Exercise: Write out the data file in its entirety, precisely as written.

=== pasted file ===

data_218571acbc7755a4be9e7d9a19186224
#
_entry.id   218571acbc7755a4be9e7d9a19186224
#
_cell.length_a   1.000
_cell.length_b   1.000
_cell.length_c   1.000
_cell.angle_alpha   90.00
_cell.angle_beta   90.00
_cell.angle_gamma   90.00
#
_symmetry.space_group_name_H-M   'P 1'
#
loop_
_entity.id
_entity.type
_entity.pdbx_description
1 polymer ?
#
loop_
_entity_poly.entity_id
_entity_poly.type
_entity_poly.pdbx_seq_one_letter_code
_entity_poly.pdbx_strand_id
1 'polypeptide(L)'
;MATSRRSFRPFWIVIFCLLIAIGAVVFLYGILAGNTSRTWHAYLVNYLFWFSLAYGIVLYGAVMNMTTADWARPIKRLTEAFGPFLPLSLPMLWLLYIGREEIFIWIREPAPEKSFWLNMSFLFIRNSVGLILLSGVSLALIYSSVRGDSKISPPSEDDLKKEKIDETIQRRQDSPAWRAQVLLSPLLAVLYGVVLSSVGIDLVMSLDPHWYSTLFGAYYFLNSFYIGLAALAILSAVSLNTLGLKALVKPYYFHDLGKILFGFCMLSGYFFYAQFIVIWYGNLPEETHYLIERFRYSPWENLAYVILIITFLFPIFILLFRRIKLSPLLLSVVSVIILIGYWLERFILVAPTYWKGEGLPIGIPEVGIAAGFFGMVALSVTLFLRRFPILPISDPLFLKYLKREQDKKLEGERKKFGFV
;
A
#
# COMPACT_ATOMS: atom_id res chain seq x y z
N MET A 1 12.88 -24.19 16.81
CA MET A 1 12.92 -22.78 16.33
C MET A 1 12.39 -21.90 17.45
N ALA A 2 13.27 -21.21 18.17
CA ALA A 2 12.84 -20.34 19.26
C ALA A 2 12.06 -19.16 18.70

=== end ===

data_218571acbc7755a4be9e7d9a19186224
#
_entry.id   218571acbc7755a4be9e7d9a19186224
#
_cell.length_a   1.000
_cell.length_b   1.000
_cell.length_c   1.000
_cell.angle_alpha   90.00
_cell.angle_beta   90.00
_cell.angle_gamma   90.00
#
_symmetry.space_group_name_H-M   'P 1'
#
loop_
_entity.id
_entity.type
_entity.pdbx_description
1 polymer ?
#
loop_
_entity_poly.entity_id
_entity_poly.type
_entity_poly.pdbx_seq_one_letter_code
_entity_poly.pdbx_strand_id
1 'polypeptide(L)'
;MATSRRSFRPFWIVIFCLLIAIGAVVFLYGILAGNTSRTWHAYLVNYLFWFSLAYGIVLYGAVMNMTTADWARPIKRLTEAFGPFLPLSLPMLWLLYIGREEIFIWIREPAPEKSFWLNMSFLFIRNSVGLILLSGVSLALIYSSVRGDSKISPPSEDDLKKEKIDETIQRRQDSPAWRAQVLLSPLLAVLYGVVLSSVGIDLVMSLDPHWYSTLFGAYYFLNSFYIGLAALAILSAVSLNTLGLKALVKPYYFHDLGKILFGFCMLSGYFFYAQFIVIWYGNLPEETHYLIERFRYSPWENLAYVILIITFLFPIFILLFRRIKLSPLLLSVVSVIILIGYWLERFILVAPTYWKGEGLPIGIPEVGIAAGFFGMVALSVTLFLRRFPILPISDPLFLKYLKREQDKKLEGERKKFGFV
;
A
#
# COMPACT_ATOMS: atom_id res chain seq x y z
N MET A 1 12.88 -24.19 16.81
CA MET A 1 12.92 -22.78 16.33
C MET A 1 12.39 -21.90 17.45
N ALA A 2 13.27 -21.21 18.17
CA ALA A 2 12.84 -20.34 19.26
C ALA A 2 12.06 -19.16 18.70